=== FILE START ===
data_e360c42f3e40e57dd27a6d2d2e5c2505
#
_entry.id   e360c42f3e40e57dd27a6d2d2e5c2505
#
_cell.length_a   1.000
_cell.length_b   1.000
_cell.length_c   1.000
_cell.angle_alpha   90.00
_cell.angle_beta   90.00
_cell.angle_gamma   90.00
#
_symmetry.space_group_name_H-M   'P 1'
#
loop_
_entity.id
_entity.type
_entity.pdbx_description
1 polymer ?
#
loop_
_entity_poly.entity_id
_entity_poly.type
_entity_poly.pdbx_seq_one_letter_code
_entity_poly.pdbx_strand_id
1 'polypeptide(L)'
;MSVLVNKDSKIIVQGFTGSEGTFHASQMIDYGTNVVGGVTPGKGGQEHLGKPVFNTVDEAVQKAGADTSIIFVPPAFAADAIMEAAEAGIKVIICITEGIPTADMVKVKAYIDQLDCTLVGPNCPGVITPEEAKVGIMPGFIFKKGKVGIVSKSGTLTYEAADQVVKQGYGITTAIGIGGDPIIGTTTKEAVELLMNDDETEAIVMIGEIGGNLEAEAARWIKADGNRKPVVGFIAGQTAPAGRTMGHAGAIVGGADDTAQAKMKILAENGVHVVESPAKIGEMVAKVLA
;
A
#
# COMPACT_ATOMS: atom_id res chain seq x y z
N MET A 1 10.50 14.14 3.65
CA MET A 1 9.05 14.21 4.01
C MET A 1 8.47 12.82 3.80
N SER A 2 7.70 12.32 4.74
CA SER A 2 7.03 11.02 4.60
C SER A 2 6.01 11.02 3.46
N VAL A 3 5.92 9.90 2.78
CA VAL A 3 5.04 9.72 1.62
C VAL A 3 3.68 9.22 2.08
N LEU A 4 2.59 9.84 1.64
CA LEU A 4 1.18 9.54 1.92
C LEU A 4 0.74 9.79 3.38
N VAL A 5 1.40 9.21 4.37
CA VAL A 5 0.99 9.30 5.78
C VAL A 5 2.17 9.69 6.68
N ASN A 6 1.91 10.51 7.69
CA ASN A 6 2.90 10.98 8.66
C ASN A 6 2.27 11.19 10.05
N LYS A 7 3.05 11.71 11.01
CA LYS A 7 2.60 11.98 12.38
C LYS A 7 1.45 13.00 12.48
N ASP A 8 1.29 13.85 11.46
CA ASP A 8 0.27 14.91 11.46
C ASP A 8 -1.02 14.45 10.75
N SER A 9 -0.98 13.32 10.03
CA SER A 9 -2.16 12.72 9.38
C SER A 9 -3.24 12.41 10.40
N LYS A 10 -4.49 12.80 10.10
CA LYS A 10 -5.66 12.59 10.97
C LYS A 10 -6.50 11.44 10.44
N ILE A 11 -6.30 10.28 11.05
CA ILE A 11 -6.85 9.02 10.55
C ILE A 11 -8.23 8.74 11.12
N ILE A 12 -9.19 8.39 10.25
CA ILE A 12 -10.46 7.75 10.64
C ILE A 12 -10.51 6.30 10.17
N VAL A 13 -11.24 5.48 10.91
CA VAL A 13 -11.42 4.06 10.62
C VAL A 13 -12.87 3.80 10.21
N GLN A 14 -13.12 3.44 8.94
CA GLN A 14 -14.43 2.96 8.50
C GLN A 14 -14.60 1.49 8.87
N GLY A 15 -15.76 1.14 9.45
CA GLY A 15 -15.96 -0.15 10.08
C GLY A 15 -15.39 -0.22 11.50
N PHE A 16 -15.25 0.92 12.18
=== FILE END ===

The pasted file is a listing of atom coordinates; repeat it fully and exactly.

data_e360c42f3e40e57dd27a6d2d2e5c2505
#
_entry.id   e360c42f3e40e57dd27a6d2d2e5c2505
#
_cell.length_a   1.000
_cell.length_b   1.000
_cell.length_c   1.000
_cell.angle_alpha   90.00
_cell.angle_beta   90.00
_cell.angle_gamma   90.00
#
_symmetry.space_group_name_H-M   'P 1'
#
loop_
_entity.id
_entity.type
_entity.pdbx_description
1 polymer ?
#
loop_
_entity_poly.entity_id
_entity_poly.type
_entity_poly.pdbx_seq_one_letter_code
_entity_poly.pdbx_strand_id
1 'polypeptide(L)'
;MSVLVNKDSKIIVQGFTGSEGTFHASQMIDYGTNVVGGVTPGKGGQEHLGKPVFNTVDEAVQKAGADTSIIFVPPAFAADAIMEAAEAGIKVIICITEGIPTADMVKVKAYIDQLDCTLVGPNCPGVITPEEAKVGIMPGFIFKKGKVGIVSKSGTLTYEAADQVVKQGYGITTAIGIGGDPIIGTTTKEAVELLMNDDETEAIVMIGEIGGNLEAEAARWIKADGNRKPVVGFIAGQTAPAGRTMGHAGAIVGGADDTAQAKMKILAENGVHVVESPAKIGEMVAKVLA
;
A
#
# COMPACT_ATOMS: atom_id res chain seq x y z
N MET A 1 10.50 14.14 3.65
CA MET A 1 9.05 14.21 4.01
C MET A 1 8.47 12.82 3.80
N SER A 2 7.70 12.32 4.74
CA SER A 2 7.03 11.02 4.60
C SER A 2 6.01 11.02 3.46
N VAL A 3 5.92 9.90 2.78
CA VAL A 3 5.04 9.72 1.62
C VAL A 3 3.68 9.22 2.08
N LEU A 4 2.59 9.84 1.64
CA LEU A 4 1.18 9.54 1.92
C LEU A 4 0.74 9.79 3.38
N VAL A 5 1.40 9.21 4.37
CA VAL A 5 0.99 9.30 5.78
C VAL A 5 2.17 9.69 6.68
N ASN A 6 1.91 10.51 7.69
CA ASN A 6 2.90 10.98 8.66
C ASN A 6 2.27 11.19 10.05
N LYS A 7 3.05 11.71 11.01
CA LYS A 7 2.60 11.98 12.38
C LYS A 7 1.45 13.00 12.48
N ASP A 8 1.29 13.85 11.46
CA ASP A 8 0.27 14.91 11.46
C ASP A 8 -1.02 14.45 10.75
N SER A 9 -0.98 13.32 10.03
CA SER A 9 -2.16 12.72 9.38
C SER A 9 -3.24 12.41 10.40
N LYS A 10 -4.49 12.80 10.10
CA LYS A 10 -5.66 12.59 10.97
C LYS A 10 -6.50 11.44 10.44
N ILE A 11 -6.30 10.28 11.05
CA ILE A 11 -6.85 9.02 10.55
C ILE A 11 -8.23 8.74 11.12
N ILE A 12 -9.19 8.39 10.25
CA ILE A 12 -10.46 7.75 10.64
C ILE A 12 -10.51 6.30 10.17
N VAL A 13 -11.24 5.48 10.91
CA VAL A 13 -11.42 4.06 10.62
C VAL A 13 -12.87 3.80 10.21
N GLN A 14 -13.12 3.44 8.94
CA GLN A 14 -14.43 2.96 8.50
C GLN A 14 -14.60 1.49 8.87
N GLY A 15 -15.76 1.14 9.45
CA GLY A 15 -15.96 -0.15 10.08
C GLY A 15 -15.39 -0.22 11.50
N PHE A 16 -15.25 0.92 12.18